International Journal of Primatology

, Volume 40, Issue 4–5, pp 470–495 | Cite as

Habitat Use in a Population of the Northern Muriqui (Brachyteles hypoxanthus)

  • Marlon Lima
  • Sérgio L. Mendes
  • Karen B. StrierEmail author


Habitat loss and fragmentation are known to restrict the movements of primates, including their ability to expand their home ranges. These effects are especially strong at high densities, where home range overlap can result in high rates of agonistic intergroup encounters over range defense. We investigated habitat use and range defense in a population of northern muriquis (Brachyteles hypoxanthus) at the Reserva Particular do Patrimônio Natural – Feliciano Miguel Abdala, in Minas Gerais, Brazil from August 2010 to July 2013. The four groups in this isolated population used 878 ha of forest, with home ranges exhibiting high interannual fidelity in location and low intergroup overlap. Core areas represented 13–29% of the respective home ranges and, except for one group, showed only moderate to low interannual fidelity in successive years. Of 130 intergroup encounters recorded in 2010–2011, significantly more occurred in core areas that overlapped with the range of another group than in areas of home range overlap or areas used exclusively by one group. Daily path lengths of the one group used in assessing range defensibility varied little (1075–1132 m) across years and relative to home range diameter did not meet the criteria for defensibility. However, the occurrence of independent subgroups, combined with a mean monthly detection distance of 242 m, provides strong evidence of range defensibility. These findings point to the importance of fission–fusion dynamics for intergroup range defense, particularly in primates living at high densities in fragmented habitats.


Core area Daily path length Home range Intergroup encounter Ranging patterns Territoriality 



Permission to conduct this research in Brazil was granted by the Brazilian government (Conselho Nacional de Desenvolvimento Científico e Tecnológico, CNPq), the Abdala Family, and the Sociedade Preserve Muriqui. Field work during the 2010–2013 study period was supported by grants to KBS from the National Science Foundation (BCS-0921013), the University of Wisconsin – Madison, Conservation International, and the Margot Marsh Biodiversity Foundation and by CNPq (Proc. 479054/2008-8) to SLM. Analyses were conducted in the Laboratório de Biologia da Conservação de Vertebrados, LBCV) of SLM at the Universidade Federal de Espírito Santo (UFES). We thank A. Ferreira, T. S. Cardoso, C. B. Possamai, I. Inforzato, R. Filho, P. Campos, A. B. Morais, M.S. Cristo, and F. R. Fernandes for their contributions to the data presented here. We also thank Prof. Milton Cesar Ribeiro and Bernardo Brandão Niebuhr dos Santos of the Laboratório de Ecologia Espacial e Conservação (LEEC) – Universidade Estadual de São Paulo (UNESP) and Prof. André Luiz N. Coelho of the Laboratório de Cartografia Geográfica e Geotecnologias (LCGGEO) – UFES for help with the spatial analyses. The Sociedade para a Preservação do Muriqui and Conservação Internacional – Brasil provided essential infrastructure and administrative support during the field work. The data analyses were conducted by ML while supported by the Programa de Pós-Graduação em Ciências Biológicas – Biologia Animal – UFES and this study was financed in part by the Coordenação de Aperfeiçoamento de Pessoal de Nível Superior – Brasil (CAPES) – Finance Code 001. We are grateful to many colleagues who contributed ideas and suggestions, especially Drs. C. B. Possamai, F. R. de Melo, and S. Van Belle. We also thank our editor, Dr. Júlio César Bicca-Marques, and two anonymous reviewers for their extremely helpful comments on earlier versions of this manuscript, and the editor-in-chief, Jo Setchell, for her suggestions.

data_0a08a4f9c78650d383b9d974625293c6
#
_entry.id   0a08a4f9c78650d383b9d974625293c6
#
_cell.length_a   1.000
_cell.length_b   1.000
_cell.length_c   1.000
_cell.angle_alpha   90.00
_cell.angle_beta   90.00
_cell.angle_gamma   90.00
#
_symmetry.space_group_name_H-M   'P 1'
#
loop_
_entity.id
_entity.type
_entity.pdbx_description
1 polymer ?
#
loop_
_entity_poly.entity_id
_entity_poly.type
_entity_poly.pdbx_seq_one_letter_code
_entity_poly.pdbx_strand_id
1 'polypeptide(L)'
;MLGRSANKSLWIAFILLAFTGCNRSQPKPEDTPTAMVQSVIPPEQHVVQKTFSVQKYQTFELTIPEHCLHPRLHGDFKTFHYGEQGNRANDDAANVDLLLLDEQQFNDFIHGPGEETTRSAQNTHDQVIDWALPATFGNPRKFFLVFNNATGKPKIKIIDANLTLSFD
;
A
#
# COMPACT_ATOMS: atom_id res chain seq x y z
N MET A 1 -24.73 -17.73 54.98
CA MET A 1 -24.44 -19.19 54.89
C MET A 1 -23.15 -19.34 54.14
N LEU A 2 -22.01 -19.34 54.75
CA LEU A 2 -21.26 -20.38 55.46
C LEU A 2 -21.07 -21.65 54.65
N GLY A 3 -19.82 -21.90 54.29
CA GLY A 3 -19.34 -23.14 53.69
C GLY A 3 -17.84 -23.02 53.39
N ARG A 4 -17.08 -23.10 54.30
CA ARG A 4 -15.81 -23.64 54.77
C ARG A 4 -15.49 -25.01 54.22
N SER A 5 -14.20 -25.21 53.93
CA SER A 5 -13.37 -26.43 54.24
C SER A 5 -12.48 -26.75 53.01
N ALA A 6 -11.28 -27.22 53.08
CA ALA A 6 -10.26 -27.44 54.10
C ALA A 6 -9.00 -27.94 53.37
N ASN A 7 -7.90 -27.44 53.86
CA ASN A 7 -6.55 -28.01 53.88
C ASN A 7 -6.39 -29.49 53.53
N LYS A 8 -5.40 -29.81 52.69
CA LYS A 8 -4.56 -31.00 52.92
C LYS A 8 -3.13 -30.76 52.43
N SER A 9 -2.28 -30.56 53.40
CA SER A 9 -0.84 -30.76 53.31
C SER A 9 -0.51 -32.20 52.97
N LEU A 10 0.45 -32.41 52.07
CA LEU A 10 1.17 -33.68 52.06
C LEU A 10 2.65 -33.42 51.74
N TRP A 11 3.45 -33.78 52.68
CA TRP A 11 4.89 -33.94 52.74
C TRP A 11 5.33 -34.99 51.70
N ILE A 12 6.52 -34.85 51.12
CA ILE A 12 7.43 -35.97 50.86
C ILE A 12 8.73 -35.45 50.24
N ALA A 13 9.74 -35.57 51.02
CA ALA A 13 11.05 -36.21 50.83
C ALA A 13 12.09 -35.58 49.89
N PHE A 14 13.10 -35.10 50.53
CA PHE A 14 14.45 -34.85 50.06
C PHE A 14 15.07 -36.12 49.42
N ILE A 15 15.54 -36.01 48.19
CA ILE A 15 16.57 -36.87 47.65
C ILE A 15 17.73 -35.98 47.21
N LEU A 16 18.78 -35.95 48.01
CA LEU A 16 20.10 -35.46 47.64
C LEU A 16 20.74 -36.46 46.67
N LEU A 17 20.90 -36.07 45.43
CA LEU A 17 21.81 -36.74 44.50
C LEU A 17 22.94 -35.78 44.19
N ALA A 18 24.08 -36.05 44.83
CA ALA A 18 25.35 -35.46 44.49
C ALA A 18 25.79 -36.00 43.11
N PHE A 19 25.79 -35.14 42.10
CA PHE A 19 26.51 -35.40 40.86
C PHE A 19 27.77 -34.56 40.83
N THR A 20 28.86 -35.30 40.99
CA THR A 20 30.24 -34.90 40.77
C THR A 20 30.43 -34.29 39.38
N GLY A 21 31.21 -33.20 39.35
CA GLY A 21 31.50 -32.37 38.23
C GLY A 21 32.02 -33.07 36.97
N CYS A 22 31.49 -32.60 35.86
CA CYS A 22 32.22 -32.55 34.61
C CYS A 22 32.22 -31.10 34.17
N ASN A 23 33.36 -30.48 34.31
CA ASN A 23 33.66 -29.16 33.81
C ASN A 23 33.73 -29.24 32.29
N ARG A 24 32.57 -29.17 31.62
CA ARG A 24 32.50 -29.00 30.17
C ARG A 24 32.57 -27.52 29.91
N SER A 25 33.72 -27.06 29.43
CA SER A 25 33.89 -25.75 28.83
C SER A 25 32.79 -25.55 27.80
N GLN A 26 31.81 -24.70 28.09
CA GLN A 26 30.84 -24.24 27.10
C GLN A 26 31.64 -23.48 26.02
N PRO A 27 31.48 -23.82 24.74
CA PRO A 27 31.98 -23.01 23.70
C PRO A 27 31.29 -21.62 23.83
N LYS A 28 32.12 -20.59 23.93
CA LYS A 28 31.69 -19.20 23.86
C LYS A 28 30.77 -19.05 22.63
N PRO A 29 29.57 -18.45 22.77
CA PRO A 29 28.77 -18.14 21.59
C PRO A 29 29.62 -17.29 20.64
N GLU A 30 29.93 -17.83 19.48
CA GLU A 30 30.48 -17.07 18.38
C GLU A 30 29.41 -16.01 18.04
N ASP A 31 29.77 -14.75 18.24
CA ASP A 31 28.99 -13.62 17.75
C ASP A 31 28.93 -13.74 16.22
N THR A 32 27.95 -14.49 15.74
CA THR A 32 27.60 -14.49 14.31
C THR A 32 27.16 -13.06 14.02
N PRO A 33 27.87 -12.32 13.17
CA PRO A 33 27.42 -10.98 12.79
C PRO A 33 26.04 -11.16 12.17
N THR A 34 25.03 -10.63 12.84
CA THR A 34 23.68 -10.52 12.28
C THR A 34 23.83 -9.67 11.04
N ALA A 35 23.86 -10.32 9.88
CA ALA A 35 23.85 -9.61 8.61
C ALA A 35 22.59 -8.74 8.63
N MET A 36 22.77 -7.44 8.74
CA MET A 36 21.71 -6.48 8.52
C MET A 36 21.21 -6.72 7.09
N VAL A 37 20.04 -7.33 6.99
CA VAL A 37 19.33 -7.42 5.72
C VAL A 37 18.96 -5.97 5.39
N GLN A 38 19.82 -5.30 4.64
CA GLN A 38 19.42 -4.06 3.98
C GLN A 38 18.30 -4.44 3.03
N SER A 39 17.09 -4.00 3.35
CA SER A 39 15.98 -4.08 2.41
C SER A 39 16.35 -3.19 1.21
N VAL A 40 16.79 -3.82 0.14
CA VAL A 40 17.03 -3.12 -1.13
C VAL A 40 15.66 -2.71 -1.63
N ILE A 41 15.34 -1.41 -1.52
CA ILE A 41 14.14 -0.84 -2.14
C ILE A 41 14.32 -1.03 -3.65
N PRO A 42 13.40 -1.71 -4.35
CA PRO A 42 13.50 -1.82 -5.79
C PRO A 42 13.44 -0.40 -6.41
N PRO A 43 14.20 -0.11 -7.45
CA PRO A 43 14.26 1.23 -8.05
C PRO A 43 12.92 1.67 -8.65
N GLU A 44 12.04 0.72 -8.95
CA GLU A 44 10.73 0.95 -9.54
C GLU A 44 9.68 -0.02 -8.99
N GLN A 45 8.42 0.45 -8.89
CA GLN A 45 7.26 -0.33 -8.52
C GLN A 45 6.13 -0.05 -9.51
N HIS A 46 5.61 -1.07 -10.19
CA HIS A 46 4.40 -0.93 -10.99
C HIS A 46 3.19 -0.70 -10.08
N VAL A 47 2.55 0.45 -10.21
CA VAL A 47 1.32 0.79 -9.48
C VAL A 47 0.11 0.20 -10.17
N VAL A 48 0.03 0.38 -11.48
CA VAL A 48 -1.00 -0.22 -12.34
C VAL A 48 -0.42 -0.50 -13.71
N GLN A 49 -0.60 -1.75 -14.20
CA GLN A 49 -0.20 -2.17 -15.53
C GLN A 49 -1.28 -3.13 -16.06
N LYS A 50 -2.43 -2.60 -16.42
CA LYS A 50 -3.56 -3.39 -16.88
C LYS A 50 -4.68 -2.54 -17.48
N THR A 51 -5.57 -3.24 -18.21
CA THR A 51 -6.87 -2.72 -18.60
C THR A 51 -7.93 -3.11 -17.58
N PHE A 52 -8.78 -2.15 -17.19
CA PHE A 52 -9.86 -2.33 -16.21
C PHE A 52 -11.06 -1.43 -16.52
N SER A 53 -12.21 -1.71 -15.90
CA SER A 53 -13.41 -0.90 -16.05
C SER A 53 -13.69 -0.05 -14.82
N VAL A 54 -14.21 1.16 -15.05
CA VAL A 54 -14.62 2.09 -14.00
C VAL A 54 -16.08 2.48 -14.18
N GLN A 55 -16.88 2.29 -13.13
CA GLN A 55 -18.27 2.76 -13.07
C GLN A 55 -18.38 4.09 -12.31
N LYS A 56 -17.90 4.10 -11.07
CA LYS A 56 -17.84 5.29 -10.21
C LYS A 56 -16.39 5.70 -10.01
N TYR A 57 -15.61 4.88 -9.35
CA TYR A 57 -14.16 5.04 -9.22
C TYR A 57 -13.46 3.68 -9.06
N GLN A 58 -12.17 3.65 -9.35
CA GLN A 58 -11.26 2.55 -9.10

Author Contributions

ML, SLM and KBS conceived and designed the study. ML conducted fieldwork. ML and KBS analyzed the data. ML and KBS wrote the manuscript. SLM provided editorial advice and analytical support in his laboratory.

Supplementary material

10764_2019_98_MOESM1_ESM.docx (196 kb)
ESM 1 (DOCX 196 kb)


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Authors and Affiliations

  1. 1.Programa de Pós-Graduação em Biologia Animal, Departamento de Ciências BiológicasUniversidade Federal de Espírito SantoVitóriaBrazil
  2. 2.Instituto Nacional da Mata AtlânticaSanta TeresaBrazil
  3. 3.Department of AnthropologyUniversity of Wisconsin–MadisonMadisonUSA

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